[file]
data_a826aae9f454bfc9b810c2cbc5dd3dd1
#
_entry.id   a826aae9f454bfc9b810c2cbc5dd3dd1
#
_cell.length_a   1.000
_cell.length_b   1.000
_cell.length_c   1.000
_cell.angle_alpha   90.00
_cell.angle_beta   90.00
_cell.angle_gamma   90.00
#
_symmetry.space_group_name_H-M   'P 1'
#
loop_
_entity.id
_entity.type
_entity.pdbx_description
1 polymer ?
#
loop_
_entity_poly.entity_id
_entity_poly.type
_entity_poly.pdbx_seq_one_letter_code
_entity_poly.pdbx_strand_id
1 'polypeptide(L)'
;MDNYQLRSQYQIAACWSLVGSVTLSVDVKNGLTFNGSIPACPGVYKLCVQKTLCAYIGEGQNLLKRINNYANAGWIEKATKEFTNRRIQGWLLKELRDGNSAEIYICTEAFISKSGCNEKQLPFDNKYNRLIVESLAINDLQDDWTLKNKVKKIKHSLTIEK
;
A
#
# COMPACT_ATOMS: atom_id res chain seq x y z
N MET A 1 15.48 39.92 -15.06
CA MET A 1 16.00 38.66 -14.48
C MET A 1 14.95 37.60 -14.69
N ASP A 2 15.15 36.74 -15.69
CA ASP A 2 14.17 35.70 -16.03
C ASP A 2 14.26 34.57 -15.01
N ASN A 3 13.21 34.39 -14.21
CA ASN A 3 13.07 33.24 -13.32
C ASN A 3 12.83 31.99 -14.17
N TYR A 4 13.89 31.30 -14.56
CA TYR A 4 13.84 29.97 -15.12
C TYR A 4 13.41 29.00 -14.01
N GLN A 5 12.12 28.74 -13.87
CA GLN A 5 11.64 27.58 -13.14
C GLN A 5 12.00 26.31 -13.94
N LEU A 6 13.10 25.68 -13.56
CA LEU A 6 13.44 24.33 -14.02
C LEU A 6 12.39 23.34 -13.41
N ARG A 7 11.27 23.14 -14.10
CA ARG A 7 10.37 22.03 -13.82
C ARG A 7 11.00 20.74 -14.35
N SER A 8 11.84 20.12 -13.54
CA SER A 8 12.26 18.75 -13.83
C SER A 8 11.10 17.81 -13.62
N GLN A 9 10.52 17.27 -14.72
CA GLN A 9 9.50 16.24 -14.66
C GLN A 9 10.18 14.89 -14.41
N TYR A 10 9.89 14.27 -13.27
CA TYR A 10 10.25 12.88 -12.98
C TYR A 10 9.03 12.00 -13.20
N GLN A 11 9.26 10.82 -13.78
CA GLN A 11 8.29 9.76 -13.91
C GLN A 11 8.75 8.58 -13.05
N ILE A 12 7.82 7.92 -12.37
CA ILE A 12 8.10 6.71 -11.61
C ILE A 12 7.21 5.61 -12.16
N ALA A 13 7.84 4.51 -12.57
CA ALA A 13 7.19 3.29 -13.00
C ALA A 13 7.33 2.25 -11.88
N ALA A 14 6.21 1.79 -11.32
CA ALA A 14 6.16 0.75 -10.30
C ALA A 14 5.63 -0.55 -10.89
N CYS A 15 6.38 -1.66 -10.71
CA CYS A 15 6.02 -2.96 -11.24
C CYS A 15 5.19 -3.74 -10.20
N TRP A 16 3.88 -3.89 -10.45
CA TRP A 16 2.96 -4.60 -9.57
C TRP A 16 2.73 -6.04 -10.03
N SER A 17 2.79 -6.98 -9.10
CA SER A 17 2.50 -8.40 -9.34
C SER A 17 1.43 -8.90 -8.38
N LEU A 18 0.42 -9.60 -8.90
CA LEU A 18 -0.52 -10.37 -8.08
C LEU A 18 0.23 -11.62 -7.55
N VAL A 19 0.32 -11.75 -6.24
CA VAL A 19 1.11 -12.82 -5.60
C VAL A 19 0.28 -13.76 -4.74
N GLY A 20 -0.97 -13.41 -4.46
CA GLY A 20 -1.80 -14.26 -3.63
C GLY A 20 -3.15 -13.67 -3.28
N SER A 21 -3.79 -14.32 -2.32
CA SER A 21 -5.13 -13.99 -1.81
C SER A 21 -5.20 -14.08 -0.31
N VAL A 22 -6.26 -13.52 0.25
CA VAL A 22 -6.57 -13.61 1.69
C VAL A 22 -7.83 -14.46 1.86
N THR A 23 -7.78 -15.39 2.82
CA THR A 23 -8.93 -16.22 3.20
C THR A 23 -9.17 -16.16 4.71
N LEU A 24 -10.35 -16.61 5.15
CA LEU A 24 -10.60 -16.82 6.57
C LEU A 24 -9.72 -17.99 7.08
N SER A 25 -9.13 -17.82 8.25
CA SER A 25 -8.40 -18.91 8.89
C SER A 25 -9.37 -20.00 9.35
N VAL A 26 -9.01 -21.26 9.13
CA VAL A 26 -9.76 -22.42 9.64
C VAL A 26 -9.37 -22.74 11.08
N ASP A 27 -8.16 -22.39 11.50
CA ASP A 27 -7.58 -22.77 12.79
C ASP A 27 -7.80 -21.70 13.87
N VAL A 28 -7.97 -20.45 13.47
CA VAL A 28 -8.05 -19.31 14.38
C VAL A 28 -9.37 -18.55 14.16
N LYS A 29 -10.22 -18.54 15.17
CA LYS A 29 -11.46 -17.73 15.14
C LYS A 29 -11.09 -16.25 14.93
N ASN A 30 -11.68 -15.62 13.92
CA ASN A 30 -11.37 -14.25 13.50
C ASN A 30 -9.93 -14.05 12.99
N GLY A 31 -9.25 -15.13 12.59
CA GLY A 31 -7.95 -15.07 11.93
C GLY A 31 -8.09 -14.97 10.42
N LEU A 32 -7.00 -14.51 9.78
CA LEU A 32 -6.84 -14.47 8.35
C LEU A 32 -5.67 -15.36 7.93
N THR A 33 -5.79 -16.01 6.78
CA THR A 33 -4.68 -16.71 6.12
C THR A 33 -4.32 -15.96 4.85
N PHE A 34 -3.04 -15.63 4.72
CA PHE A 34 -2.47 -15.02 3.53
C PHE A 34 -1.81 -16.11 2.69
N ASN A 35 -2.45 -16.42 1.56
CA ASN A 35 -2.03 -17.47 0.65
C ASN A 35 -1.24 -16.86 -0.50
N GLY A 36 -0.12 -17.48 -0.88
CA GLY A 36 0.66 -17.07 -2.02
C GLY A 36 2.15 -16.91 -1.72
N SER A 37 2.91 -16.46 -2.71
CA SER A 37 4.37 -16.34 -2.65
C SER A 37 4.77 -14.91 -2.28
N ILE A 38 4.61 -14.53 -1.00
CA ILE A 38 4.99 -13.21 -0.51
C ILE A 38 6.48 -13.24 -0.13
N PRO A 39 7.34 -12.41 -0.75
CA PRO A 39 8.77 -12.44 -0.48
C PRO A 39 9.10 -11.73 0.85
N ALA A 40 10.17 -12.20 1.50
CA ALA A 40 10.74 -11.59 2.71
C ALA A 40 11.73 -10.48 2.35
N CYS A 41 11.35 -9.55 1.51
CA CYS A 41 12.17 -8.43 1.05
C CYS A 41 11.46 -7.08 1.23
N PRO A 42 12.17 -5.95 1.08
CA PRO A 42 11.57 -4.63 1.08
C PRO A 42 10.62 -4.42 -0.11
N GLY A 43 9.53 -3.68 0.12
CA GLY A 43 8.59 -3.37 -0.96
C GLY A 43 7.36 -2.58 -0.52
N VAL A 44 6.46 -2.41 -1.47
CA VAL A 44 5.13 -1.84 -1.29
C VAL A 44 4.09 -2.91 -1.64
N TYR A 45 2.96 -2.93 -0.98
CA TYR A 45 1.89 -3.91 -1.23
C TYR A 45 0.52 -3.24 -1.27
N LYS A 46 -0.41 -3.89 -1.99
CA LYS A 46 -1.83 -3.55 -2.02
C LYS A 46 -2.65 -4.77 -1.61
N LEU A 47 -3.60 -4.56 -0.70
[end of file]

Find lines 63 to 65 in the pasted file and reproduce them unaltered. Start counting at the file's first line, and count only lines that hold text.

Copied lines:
C GLN A 11 8.75 8.58 -13.05
N ILE A 12 7.82 7.92 -12.37
CA ILE A 12 8.10 6.71 -11.61